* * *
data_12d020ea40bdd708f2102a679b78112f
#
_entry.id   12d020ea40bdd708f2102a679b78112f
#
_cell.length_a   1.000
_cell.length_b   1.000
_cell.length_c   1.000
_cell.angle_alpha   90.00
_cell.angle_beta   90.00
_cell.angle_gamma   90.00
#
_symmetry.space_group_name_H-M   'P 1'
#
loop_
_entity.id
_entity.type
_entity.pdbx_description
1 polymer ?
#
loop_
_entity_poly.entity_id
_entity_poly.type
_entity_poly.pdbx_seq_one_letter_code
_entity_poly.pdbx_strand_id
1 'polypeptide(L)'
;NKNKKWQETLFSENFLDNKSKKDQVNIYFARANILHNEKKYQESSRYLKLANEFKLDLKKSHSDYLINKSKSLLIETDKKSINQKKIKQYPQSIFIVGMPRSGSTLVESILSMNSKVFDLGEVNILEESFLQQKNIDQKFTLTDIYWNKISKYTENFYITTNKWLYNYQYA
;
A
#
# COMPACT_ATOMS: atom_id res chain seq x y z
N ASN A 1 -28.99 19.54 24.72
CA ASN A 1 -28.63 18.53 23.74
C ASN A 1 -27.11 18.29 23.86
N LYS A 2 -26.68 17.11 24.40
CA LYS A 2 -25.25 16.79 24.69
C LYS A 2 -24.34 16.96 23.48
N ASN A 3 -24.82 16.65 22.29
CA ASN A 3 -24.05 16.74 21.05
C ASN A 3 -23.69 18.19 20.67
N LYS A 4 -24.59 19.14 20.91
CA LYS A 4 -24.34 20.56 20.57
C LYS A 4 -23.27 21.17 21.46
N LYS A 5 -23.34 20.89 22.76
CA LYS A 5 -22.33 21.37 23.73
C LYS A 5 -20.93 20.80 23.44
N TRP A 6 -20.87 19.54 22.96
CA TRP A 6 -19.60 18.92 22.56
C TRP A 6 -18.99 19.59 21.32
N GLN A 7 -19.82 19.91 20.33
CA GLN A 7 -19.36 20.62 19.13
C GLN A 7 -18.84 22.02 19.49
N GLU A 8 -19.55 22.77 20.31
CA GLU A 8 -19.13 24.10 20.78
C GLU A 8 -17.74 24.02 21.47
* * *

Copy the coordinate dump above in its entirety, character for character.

data_12d020ea40bdd708f2102a679b78112f
#
_entry.id   12d020ea40bdd708f2102a679b78112f
#
_cell.length_a   1.000
_cell.length_b   1.000
_cell.length_c   1.000
_cell.angle_alpha   90.00
_cell.angle_beta   90.00
_cell.angle_gamma   90.00
#
_symmetry.space_group_name_H-M   'P 1'
#
loop_
_entity.id
_entity.type
_entity.pdbx_description
1 polymer ?
#
loop_
_entity_poly.entity_id
_entity_poly.type
_entity_poly.pdbx_seq_one_letter_code
_entity_poly.pdbx_strand_id
1 'polypeptide(L)'
;NKNKKWQETLFSENFLDNKSKKDQVNIYFARANILHNEKKYQESSRYLKLANEFKLDLKKSHSDYLINKSKSLLIETDKKSINQKKIKQYPQSIFIVGMPRSGSTLVESILSMNSKVFDLGEVNILEESFLQQKNIDQKFTLTDIYWNKISKYTENFYITTNKWLYNYQYA
;
A
#
# COMPACT_ATOMS: atom_id res chain seq x y z
N ASN A 1 -28.99 19.54 24.72
CA ASN A 1 -28.63 18.53 23.74
C ASN A 1 -27.11 18.29 23.86
N LYS A 2 -26.68 17.11 24.40
CA LYS A 2 -25.25 16.79 24.69
C LYS A 2 -24.34 16.96 23.48
N ASN A 3 -24.82 16.65 22.29
CA ASN A 3 -24.05 16.74 21.05
C ASN A 3 -23.69 18.19 20.67
N LYS A 4 -24.59 19.14 20.91
CA LYS A 4 -24.34 20.56 20.57
C LYS A 4 -23.27 21.17 21.46
N LYS A 5 -23.34 20.89 22.76
CA LYS A 5 -22.33 21.37 23.73
C LYS A 5 -20.93 20.80 23.44
N TRP A 6 -20.87 19.54 22.96
CA TRP A 6 -19.60 18.92 22.56
C TRP A 6 -18.99 19.59 21.32
N GLN A 7 -19.82 19.91 20.33
CA GLN A 7 -19.36 20.62 19.13
C GLN A 7 -18.84 22.02 19.49
N GLU A 8 -19.55 22.77 20.31
CA GLU A 8 -19.13 24.10 20.78
C GLU A 8 -17.74 24.02 21.47